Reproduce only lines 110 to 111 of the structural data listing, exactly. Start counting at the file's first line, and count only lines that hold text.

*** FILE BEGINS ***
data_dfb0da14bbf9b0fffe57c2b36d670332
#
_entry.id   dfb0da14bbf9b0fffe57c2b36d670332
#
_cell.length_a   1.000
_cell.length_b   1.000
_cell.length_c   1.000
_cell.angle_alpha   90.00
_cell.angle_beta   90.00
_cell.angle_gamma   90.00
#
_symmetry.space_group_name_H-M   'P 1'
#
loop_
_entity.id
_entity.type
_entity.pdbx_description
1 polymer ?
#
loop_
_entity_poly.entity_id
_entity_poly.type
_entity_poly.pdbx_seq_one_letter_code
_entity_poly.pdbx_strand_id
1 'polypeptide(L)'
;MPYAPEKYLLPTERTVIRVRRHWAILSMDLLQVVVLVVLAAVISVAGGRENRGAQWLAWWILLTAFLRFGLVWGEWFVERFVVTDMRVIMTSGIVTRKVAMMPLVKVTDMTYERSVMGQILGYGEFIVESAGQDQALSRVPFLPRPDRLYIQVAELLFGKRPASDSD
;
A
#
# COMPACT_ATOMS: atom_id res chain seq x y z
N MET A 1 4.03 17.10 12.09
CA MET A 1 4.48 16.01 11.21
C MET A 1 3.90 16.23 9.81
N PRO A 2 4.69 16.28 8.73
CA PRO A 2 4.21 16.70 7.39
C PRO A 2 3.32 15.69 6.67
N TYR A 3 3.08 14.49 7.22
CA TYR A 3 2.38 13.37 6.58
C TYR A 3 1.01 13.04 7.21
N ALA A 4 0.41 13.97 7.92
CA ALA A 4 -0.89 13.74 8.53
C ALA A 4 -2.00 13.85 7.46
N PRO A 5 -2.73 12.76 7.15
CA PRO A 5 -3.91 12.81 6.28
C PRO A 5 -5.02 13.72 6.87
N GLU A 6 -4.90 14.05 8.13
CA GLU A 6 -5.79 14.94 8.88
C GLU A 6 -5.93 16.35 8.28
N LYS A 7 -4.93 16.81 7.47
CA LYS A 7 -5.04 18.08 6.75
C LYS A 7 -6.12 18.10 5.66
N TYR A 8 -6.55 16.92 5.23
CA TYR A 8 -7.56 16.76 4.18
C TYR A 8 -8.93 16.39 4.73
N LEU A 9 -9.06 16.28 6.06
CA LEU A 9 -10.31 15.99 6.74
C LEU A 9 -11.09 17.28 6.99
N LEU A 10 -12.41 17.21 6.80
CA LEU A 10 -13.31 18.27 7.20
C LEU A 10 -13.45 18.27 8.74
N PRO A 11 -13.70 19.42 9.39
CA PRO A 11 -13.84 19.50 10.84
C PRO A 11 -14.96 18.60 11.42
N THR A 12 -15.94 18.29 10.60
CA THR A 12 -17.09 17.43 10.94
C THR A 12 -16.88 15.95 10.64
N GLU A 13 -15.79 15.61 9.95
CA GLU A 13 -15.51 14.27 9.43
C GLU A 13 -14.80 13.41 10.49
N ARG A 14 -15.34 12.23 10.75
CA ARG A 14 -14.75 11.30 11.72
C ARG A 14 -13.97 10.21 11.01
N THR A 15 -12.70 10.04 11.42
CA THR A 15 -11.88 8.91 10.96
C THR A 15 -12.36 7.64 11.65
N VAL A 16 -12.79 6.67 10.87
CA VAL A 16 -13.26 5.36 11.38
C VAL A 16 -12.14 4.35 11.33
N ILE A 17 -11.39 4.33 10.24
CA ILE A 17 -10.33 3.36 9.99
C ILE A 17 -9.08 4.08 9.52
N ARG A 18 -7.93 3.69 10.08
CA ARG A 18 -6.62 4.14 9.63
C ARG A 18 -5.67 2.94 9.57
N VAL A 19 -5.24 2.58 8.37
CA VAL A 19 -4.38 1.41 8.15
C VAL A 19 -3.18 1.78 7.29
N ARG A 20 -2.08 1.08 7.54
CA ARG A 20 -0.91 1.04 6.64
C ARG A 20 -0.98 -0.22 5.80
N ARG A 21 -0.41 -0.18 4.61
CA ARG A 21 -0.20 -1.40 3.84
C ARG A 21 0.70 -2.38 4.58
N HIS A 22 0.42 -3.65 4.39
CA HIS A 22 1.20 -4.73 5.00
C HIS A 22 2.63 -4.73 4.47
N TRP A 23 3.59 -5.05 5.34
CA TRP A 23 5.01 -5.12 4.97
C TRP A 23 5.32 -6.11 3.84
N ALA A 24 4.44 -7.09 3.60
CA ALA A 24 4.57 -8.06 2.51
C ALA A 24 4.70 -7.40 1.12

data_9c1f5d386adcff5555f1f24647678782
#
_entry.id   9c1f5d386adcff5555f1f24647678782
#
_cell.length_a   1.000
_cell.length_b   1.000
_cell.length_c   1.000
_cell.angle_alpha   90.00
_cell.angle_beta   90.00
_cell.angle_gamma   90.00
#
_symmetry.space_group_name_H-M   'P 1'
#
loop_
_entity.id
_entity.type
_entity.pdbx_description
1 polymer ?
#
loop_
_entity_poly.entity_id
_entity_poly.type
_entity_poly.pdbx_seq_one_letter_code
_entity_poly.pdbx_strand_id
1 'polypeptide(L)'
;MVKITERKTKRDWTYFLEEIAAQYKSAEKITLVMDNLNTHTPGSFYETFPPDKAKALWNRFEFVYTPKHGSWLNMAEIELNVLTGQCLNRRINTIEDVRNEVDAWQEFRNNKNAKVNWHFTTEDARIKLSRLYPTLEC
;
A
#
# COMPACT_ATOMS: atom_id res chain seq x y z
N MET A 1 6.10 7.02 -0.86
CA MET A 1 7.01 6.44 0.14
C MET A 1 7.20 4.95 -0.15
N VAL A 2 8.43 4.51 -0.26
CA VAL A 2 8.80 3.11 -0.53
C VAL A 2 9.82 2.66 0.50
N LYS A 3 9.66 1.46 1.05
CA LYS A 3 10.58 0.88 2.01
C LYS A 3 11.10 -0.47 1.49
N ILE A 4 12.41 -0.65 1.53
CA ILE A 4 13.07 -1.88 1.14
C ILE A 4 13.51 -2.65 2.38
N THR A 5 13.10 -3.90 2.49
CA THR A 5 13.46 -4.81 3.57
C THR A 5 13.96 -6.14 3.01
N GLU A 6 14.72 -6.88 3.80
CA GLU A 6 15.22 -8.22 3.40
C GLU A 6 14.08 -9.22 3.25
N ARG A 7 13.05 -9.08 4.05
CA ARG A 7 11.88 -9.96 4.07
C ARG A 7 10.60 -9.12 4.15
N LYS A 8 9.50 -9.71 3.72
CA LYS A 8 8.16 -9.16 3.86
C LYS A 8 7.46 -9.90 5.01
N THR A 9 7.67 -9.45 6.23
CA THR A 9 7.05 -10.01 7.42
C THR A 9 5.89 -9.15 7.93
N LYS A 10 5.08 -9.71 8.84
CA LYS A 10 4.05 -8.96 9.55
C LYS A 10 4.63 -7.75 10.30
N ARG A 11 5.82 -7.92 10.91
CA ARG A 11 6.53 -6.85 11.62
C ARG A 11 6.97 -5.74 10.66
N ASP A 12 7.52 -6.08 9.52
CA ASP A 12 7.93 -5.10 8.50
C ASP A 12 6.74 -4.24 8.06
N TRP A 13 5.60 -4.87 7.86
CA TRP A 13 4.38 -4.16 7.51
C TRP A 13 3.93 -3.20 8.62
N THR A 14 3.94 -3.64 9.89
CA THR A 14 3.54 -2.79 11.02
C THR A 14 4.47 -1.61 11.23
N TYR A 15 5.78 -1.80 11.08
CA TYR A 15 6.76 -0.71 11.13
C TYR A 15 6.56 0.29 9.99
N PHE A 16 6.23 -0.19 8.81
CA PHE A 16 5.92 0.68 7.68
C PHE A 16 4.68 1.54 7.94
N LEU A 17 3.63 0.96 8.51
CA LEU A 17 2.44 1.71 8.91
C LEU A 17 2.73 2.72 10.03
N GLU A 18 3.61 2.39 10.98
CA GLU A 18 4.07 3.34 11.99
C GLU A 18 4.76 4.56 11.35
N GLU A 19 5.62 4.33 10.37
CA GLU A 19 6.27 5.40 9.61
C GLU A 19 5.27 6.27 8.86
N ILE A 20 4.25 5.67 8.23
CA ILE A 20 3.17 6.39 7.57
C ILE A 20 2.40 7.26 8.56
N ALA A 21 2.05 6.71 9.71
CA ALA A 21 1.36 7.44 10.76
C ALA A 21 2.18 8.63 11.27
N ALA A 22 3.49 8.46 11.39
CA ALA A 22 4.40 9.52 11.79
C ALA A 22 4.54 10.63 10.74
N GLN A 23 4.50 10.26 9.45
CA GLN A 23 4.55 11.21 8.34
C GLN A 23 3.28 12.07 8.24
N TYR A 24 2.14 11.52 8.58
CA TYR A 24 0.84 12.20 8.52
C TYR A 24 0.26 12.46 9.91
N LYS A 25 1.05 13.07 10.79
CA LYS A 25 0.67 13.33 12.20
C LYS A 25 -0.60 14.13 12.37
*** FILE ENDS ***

_cell.angle_alpha   90.00
_cell.angle_beta   90.00